Transforming Singapore into a Technology-driven Global Financial Centre
Nov13

Transforming Singapore into a Technology-driven Global Financial Centre

On 30 October 2017, the Monetary Authority of Singapore (MAS) released an industry transformation map (ITM) for financial services that outlined an agenda for continuous innovation and technology adoption. As a law firm that combines a deep-seated funds and investment management expertise with a leading-edge technology practice, we would like to highlight the following takeaways from the ITM: 1. Leading fund and wealth management hub. MAS is working with the financial industry to develop a centre of excellence for wealth management technology and innovation. A significant part of this initiative would be using big data and artificial intelligence to counter money laundering in the region and maintaining Singapore’ reputation as a clean financial centre. This can be done by identifying unusual patterns of transactions across a network of entities and across times. Digital advisory services, where programs assist clients in deciding on investment portfolios, are also becoming more popular. The introduction of these new technologies are however not discrete, and are instead part of a larger transformation of the financial services ecosystem. 2. Technological innovations. MAS acknowledges that technology has changed the financial services industry, and it is crucial for our financial sector and regulations to transform in tandem. A key focus under the ITM is to facilitate innovation in the sector by encouraging the adoption of technology by financial institutions. For example, MAS will collaborate with financial institutions to create common standards such as for electronic payments, and electronic know-your-client checks. These will accelerate the adoption of technology by financial institutions which will ultimately benefit customers. The ITM reflects what is already happening in practice. We have noticed a greater convergence of fund and wealth management and technology, where fund and wealth management institutions are starting to invest in new technologies such as crypto-currency or blockchain technology. MAS, in turn, has also sought to boost the Singapore venture capital landscape with relaxed rules for fund managers (we recently wrote an article on this which can be accessed here). The ITM enforces this interaction and is a step in the right direction to encourage or enable more of such crossovers in future. Taking a step back, the ITM is part of wider ambition to create a Smart Financial Centre in Singapore, where technology is used pervasively in the financial services industry. MAS is taking a holistic approach to this transformation, by setting up an international advisory panel for cybersecurity matters. This ambition brings with it certain risks, and the advisory panel will bring global perspectives on evolving technologies and cyber threats and their implications for financial services. Overall, with the transformation of the way financial services are delivered, customers can...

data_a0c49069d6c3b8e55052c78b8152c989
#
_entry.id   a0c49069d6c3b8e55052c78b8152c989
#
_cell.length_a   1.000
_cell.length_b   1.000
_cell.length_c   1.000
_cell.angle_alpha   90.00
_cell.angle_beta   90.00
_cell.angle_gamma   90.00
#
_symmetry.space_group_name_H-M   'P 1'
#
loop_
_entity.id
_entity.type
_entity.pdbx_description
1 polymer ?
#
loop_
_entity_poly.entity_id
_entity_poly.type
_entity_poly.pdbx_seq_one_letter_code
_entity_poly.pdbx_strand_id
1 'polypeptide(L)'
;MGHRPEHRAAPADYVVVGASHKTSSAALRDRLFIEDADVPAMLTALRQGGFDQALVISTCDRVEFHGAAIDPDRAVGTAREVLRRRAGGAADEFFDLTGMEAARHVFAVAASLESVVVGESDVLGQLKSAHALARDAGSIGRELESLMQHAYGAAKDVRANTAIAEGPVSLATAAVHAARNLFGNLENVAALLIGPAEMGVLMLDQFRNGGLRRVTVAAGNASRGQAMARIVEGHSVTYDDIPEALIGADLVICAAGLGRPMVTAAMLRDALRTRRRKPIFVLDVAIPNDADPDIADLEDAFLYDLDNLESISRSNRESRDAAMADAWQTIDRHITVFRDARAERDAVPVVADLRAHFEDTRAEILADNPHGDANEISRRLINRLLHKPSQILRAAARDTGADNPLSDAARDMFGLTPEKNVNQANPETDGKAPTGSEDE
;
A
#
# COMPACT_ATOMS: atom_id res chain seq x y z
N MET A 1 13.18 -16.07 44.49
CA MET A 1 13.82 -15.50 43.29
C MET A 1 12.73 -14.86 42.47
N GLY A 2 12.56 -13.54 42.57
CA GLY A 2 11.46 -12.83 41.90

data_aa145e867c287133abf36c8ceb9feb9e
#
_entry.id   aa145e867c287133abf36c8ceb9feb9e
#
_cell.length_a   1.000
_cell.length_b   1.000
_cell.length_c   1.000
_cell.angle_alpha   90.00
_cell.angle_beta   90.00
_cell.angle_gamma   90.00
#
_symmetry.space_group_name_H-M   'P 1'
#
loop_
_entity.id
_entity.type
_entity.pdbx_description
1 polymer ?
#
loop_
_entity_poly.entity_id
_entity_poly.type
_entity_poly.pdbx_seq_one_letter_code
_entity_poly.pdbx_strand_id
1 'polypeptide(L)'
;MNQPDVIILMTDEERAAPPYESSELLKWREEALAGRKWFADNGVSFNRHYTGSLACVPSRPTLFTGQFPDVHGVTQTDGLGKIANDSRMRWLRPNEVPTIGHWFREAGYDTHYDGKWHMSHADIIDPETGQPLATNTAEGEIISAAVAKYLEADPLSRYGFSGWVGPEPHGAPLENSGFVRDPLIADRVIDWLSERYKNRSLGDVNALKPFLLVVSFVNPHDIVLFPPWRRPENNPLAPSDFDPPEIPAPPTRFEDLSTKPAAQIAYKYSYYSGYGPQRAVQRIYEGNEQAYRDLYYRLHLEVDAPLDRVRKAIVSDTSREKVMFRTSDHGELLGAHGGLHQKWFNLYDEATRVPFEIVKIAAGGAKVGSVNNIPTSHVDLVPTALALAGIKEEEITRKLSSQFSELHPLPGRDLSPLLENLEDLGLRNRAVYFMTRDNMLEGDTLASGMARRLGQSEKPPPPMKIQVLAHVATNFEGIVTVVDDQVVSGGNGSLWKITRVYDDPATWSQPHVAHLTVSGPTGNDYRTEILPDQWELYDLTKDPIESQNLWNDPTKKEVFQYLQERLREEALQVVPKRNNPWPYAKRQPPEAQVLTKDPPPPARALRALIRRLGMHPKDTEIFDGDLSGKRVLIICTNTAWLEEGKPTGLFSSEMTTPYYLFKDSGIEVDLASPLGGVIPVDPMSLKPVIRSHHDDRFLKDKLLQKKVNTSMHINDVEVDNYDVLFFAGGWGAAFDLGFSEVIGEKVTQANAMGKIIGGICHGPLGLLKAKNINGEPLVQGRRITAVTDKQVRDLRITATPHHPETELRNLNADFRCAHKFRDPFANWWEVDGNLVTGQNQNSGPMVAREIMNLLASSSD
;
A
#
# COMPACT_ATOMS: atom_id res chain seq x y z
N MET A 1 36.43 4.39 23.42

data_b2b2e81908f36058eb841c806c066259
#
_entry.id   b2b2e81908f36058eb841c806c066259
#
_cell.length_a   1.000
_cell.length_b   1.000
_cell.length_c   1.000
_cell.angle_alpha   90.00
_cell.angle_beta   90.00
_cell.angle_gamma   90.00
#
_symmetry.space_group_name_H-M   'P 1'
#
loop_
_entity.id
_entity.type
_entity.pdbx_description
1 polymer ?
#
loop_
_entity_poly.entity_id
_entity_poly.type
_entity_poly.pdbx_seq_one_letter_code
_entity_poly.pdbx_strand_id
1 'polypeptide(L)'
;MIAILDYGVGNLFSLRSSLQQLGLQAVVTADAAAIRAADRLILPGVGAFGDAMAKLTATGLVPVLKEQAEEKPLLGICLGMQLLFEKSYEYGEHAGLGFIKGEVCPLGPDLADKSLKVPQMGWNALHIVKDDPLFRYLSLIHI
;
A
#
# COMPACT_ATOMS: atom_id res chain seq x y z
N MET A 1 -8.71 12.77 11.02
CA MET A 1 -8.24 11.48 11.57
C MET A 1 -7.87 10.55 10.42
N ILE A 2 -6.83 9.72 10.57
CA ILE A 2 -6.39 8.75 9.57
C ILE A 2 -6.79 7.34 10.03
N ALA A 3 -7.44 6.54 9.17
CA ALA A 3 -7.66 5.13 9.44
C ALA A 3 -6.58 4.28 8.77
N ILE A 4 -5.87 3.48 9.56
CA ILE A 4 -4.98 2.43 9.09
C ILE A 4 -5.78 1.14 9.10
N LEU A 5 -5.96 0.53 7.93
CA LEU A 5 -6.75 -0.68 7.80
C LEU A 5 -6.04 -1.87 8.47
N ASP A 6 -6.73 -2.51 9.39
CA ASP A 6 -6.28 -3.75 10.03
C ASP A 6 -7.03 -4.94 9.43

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New opportunity for Singapore banks: MAS expands scope of permissible activities
Oct10

New opportunity for Singapore banks: MAS expands scope of permissible activities